When you buy shares in a company, it's worth keeping in mind the possibility that it could fail, and you could lose your money. But on the bright side, if you buy shares in a high quality company at the right price, you can gain well over 100%. For instance, the price of Agilent Technologies, Inc. (NYSE:A) stock is up an impressive 239% over the last five years. Also pleasing for shareholders was the 18% gain in the last three months. But this could be related to the strong market, which is up 12% in the last three months.
To quote Buffett, 'Ships will sail around the world but the Flat Earth Society will flourish. There will continue to be wide discrepancies between price and value in the marketplace...' One flawed but reasonable way to assess how sentiment around a company has changed is to compare the earnings per share (EPS) with the share price.
During five years of share price growth, Agilent Technologies achieved compound earnings per share (EPS) growth of 12% per year. This EPS growth is slower than the share price growth of 28% per year, over the same period. This suggests that market participants hold the company in higher regard, these days. That's not necessarily surprising considering the five-year track record of earnings growth. This favorable sentiment is reflected in its (fairly optimistic) P/E ratio of 54.16.
The graphic below depicts how EPS has changed over time (unveil the exact values by clicking on the image).
It might be well worthwhile taking a look at our free report on Agilent Technologies' earnings, revenue and cash flow.
What About Dividends?
When looking at investment returns, it is important to consider the difference between total shareholder return (TSR) and share price return. The TSR is a return calculation that accounts for the value of cash dividends (assuming that any dividend received was reinvested) and the calculated value of any discounted capital raisings and spin-offs. Arguably, the TSR gives a more comprehensive picture of the return generated by a stock. As it happens, Agilent Technologies' TSR for the last 5 years was 254%, which exceeds the share price return mentioned earlier. The dividends paid by the company have thusly boosted the total shareholder return.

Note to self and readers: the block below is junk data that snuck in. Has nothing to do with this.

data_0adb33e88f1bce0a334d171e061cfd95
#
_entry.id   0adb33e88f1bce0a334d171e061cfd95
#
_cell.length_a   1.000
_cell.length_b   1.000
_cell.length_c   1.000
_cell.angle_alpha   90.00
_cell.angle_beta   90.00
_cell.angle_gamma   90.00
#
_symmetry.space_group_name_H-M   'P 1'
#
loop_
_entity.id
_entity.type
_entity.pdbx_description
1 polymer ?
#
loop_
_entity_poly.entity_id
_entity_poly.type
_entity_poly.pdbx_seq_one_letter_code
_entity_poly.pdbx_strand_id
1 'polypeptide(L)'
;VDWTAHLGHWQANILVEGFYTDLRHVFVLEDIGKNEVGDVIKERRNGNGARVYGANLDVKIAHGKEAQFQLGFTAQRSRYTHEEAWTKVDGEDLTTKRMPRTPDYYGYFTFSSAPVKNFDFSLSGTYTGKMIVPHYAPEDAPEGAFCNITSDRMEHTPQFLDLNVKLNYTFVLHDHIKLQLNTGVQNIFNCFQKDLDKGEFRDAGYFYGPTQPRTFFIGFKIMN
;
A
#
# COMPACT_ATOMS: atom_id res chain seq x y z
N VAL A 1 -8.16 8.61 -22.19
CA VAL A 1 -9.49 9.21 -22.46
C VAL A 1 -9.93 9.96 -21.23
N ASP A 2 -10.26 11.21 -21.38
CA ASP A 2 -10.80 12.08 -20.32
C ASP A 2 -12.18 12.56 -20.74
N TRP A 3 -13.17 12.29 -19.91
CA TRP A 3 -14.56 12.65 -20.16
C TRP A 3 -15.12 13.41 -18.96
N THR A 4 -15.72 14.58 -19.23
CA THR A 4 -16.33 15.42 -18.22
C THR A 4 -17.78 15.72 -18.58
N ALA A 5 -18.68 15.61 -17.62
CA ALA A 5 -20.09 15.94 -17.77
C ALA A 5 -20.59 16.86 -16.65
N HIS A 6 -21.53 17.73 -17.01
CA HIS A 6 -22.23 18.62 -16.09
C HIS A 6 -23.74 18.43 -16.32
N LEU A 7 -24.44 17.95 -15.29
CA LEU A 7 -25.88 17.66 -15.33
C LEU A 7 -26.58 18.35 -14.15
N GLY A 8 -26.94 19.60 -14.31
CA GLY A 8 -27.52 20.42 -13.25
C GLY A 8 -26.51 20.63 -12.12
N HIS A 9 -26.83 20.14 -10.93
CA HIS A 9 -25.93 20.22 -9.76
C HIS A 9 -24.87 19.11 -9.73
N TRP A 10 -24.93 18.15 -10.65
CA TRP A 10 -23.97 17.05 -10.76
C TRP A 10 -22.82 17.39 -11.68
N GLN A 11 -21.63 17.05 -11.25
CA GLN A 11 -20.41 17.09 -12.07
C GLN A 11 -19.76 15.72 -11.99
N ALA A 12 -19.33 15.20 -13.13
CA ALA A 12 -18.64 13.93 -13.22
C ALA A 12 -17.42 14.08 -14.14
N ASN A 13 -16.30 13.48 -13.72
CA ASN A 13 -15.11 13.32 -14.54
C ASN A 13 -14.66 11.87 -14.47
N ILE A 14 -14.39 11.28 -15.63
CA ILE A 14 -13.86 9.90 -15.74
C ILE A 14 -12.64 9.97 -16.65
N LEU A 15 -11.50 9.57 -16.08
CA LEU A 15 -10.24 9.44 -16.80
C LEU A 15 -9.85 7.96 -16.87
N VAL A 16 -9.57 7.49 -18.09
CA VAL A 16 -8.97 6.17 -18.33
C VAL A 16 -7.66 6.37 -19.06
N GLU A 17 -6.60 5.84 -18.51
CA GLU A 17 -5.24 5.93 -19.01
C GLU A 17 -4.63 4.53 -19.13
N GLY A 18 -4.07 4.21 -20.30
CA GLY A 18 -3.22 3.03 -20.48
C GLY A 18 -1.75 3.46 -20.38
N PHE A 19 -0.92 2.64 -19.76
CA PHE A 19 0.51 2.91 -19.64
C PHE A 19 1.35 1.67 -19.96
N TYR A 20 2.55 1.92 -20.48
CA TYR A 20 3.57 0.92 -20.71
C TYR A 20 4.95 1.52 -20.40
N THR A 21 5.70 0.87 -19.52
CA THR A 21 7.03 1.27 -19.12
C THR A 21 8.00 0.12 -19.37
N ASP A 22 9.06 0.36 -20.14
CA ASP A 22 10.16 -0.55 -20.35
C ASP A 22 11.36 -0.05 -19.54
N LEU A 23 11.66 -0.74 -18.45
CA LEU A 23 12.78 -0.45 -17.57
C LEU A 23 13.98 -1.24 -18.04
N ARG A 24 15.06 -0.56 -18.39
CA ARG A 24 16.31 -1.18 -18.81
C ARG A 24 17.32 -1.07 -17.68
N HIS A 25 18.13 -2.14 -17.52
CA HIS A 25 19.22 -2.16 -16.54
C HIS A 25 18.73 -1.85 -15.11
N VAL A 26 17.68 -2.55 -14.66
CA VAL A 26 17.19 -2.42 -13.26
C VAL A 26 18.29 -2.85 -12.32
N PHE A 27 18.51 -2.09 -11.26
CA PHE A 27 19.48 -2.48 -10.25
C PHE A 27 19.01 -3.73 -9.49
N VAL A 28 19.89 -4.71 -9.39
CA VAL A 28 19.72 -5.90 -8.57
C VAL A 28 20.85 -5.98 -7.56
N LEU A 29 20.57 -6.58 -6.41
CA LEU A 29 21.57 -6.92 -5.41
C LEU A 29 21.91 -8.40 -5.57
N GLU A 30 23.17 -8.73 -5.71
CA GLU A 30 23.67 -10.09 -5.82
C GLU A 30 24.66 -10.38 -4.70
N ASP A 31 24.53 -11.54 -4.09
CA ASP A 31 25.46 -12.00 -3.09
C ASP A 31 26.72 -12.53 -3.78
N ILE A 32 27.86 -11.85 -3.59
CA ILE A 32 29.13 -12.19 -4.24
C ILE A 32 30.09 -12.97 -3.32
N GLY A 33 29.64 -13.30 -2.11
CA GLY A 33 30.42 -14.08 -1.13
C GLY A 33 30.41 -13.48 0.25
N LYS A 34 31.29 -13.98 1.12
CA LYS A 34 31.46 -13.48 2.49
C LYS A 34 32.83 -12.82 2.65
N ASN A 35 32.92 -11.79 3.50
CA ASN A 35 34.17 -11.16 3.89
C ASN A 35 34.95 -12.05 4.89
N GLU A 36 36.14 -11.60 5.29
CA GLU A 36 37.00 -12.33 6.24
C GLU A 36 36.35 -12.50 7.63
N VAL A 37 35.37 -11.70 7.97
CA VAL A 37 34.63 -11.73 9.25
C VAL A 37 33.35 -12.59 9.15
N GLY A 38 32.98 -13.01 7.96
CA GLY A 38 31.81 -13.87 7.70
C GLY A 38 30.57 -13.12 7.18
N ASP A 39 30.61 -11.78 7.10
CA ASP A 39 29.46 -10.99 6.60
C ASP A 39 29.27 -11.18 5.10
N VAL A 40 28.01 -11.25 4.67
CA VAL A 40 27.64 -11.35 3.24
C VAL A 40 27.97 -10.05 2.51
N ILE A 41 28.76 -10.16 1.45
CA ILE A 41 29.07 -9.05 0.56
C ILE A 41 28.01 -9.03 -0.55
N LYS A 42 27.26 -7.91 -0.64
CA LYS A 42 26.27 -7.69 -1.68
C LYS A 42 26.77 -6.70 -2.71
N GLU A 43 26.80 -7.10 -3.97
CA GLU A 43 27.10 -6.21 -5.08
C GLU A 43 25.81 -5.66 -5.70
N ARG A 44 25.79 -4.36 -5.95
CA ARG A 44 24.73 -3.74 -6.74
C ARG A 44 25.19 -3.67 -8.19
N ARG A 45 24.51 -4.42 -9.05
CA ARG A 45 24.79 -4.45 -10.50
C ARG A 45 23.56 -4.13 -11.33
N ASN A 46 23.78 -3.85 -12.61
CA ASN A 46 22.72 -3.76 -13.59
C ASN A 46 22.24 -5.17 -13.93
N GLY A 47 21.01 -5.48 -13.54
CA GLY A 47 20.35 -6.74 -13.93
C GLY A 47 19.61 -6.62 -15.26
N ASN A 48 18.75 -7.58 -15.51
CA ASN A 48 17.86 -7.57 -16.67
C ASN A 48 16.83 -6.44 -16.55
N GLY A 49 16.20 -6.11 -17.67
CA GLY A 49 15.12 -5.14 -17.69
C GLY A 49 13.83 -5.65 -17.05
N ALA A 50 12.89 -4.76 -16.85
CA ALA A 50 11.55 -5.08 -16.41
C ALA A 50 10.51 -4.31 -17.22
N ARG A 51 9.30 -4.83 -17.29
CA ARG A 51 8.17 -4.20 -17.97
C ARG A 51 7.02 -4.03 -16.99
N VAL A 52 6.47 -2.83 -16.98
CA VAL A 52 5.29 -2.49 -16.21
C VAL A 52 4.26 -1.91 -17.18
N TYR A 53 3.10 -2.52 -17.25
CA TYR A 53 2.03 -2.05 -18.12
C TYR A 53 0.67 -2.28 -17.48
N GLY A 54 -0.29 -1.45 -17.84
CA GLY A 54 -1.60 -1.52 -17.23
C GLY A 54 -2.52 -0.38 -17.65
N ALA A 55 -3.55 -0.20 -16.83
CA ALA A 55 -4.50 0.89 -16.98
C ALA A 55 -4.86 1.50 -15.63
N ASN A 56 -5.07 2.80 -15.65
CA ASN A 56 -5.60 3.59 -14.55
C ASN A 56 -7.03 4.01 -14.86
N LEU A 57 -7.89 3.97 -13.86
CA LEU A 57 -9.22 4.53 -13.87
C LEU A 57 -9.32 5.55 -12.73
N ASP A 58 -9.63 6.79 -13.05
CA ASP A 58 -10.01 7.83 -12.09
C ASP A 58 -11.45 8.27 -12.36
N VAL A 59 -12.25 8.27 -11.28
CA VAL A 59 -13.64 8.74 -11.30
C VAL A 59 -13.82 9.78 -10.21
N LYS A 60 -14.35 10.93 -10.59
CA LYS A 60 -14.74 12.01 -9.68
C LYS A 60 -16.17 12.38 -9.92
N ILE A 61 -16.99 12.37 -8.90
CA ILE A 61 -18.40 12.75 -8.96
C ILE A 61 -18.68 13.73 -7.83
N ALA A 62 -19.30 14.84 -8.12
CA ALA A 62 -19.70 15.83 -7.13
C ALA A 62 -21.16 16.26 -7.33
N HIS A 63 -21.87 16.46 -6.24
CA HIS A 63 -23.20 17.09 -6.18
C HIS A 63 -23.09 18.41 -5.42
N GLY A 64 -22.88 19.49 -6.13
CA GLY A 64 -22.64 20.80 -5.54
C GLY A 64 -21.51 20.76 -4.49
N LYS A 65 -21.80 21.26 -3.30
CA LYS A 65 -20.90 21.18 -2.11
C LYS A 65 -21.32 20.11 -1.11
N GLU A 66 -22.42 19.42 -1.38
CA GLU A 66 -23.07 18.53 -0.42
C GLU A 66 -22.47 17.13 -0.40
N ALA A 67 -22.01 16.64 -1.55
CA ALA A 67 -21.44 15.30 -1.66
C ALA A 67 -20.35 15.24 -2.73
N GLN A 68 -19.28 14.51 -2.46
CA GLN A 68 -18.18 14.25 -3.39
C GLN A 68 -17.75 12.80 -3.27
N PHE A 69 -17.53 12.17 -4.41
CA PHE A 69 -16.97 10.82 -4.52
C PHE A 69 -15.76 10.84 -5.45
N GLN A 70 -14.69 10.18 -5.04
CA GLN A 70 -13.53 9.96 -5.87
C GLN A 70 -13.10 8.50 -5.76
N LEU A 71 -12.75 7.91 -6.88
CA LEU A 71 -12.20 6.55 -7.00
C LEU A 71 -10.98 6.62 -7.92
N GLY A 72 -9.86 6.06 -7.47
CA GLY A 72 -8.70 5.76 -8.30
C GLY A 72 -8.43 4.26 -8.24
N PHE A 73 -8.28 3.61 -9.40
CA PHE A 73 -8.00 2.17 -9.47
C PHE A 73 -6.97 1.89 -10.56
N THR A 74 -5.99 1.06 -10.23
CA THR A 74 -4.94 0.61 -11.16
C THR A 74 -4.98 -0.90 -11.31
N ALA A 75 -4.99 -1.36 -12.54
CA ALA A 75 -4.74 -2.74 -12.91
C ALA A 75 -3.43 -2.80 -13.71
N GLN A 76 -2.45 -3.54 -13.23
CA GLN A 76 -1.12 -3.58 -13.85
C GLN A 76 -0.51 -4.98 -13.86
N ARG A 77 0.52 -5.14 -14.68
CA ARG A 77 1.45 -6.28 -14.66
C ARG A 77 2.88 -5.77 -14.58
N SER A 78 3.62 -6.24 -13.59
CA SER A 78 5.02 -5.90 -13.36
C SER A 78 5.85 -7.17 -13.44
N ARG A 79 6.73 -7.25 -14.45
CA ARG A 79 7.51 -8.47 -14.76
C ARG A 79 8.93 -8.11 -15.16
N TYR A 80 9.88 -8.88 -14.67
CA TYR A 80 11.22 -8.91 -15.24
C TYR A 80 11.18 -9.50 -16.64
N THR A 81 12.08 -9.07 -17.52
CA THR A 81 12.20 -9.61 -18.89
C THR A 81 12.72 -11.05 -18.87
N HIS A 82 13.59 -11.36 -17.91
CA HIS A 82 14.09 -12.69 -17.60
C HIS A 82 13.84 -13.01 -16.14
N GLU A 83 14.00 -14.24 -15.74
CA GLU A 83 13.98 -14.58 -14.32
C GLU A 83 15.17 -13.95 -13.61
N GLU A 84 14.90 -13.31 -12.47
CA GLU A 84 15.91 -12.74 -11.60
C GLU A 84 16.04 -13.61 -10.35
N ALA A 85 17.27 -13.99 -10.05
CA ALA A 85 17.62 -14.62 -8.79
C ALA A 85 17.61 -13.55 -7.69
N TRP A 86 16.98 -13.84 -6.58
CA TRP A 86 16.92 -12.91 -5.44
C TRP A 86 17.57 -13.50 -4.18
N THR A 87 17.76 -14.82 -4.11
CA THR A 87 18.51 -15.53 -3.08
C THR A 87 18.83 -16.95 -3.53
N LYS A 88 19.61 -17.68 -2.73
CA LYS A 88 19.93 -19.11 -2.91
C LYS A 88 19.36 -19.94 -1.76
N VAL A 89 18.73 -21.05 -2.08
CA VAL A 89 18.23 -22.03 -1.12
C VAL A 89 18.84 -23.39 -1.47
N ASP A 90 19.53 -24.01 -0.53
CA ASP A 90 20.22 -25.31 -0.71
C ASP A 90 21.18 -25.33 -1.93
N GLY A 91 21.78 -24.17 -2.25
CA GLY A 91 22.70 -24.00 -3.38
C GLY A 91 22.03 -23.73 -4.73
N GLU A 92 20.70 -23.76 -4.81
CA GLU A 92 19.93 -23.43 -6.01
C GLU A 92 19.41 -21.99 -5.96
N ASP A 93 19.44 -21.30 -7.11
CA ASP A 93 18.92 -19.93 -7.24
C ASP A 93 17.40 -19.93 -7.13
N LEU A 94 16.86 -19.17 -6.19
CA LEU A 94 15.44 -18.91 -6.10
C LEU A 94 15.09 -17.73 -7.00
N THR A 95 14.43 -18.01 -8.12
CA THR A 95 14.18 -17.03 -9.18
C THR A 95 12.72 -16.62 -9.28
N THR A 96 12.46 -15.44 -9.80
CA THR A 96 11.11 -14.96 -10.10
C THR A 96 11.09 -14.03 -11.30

A Different Perspective
It's nice to see that Agilent Technologies shareholders have received a total shareholder return of 42% over the last year. Of course, that includes the dividend. Since the one-year TSR is better than the five-year TSR (the latter coming in at 29% per year), it would seem that the stock's performance has improved in recent times. In the best case scenario, this may hint at some real business momentum, implying that now could be a great time to delve deeper. It's always interesting to track share price performance over the longer term. But to understand Agilent Technologies better, we need to consider many other factors. To that end, you should be aware of the 3 warning signs we've spotted with Agilent Technologies .
We will like Agilent Technologies better if we see some big insider buys. While we wait, check out this free list of growing companies with considerable, recent, insider buying.
Please note, the market returns quoted in this article reflect the market weighted average returns of stocks that currently trade on US exchanges.
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This article by Simply Wall St is general in nature. It does not constitute a recommendation to buy or sell any stock, and does not take account of your objectives, or your financial situation. We aim to bring you long-term focused analysis driven by fundamental data. Note that our analysis may not factor in the latest price-sensitive company announcements or qualitative material. Simply Wall St has no position in any stocks mentioned.
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